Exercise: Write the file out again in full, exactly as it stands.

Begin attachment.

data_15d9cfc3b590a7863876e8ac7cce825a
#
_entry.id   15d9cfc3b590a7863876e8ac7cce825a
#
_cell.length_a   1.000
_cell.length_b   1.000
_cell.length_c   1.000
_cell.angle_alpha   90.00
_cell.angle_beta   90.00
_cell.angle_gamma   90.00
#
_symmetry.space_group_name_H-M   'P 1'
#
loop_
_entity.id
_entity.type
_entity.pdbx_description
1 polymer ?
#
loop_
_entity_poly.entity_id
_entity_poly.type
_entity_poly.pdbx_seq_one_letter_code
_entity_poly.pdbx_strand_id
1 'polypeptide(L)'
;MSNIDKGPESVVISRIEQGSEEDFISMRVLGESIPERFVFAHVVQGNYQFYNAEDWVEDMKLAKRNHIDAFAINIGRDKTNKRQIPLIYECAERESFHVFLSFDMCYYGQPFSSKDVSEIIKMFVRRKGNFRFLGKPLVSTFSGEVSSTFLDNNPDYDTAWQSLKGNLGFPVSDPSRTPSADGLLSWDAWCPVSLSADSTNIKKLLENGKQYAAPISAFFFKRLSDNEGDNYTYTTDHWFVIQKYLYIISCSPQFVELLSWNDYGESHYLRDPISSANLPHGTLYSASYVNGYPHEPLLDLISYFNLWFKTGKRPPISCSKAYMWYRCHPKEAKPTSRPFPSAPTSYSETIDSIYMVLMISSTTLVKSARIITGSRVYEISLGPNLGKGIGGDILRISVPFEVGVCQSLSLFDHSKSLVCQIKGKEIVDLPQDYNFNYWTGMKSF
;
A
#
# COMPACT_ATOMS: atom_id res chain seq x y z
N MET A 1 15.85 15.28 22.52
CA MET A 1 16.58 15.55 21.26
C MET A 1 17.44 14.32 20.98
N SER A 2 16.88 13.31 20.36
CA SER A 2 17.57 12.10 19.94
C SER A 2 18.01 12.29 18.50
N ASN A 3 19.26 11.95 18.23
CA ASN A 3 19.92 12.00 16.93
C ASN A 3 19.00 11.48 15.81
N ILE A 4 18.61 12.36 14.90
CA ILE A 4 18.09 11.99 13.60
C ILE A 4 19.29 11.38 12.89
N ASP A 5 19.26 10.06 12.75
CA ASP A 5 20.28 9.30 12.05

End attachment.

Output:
data_15d9cfc3b590a7863876e8ac7cce825a
#
_entry.id   15d9cfc3b590a7863876e8ac7cce825a
#
_cell.length_a   1.000
_cell.length_b   1.000
_cell.length_c   1.000
_cell.angle_alpha   90.00
_cell.angle_beta   90.00
_cell.angle_gamma   90.00
#
_symmetry.space_group_name_H-M   'P 1'
#
loop_
_entity.id
_entity.type
_entity.pdbx_description
1 polymer ?
#
loop_
_entity_poly.entity_id
_entity_poly.type
_entity_poly.pdbx_seq_one_letter_code
_entity_poly.pdbx_strand_id
1 'polypeptide(L)'
;MSNIDKGPESVVISRIEQGSEEDFISMRVLGESIPERFVFAHVVQGNYQFYNAEDWVEDMKLAKRNHIDAFAINIGRDKTNKRQIPLIYECAERESFHVFLSFDMCYYGQPFSSKDVSEIIKMFVRRKGNFRFLGKPLVSTFSGEVSSTFLDNNPDYDTAWQSLKGNLGFPVSDPSRTPSADGLLSWDAWCPVSLSADSTNIKKLLENGKQYAAPISAFFFKRLSDNEGDNYTYTTDHWFVIQKYLYIISCSPQFVELLSWNDYGESHYLRDPISSANLPHGTLYSASYVNGYPHEPLLDLISYFNLWFKTGKRPPISCSKAYMWYRCHPKEAKPTSRPFPSAPTSYSETIDSIYMVLMISSTTLVKSARIITGSRVYEISLGPNLGKGIGGDILRISVPFEVGVCQSLSLFDHSKSLVCQIKGKEIVDLPQDYNFNYWTGMKSF
;
A
#
# COMPACT_ATOMS: atom_id res chain seq x y z
N MET A 1 15.85 15.28 22.52
CA MET A 1 16.58 15.55 21.26
C MET A 1 17.44 14.32 20.98
N SER A 2 16.88 13.31 20.36
CA SER A 2 17.57 12.10 19.94
C SER A 2 18.01 12.29 18.50
N ASN A 3 19.26 11.95 18.23
CA ASN A 3 19.92 12.00 16.93
C ASN A 3 19.00 11.48 15.81
N ILE A 4 18.61 12.36 14.90
CA ILE A 4 18.09 11.99 13.60
C ILE A 4 19.29 11.38 12.89
N ASP A 5 19.26 10.06 12.75
CA ASP A 5 20.28 9.30 12.05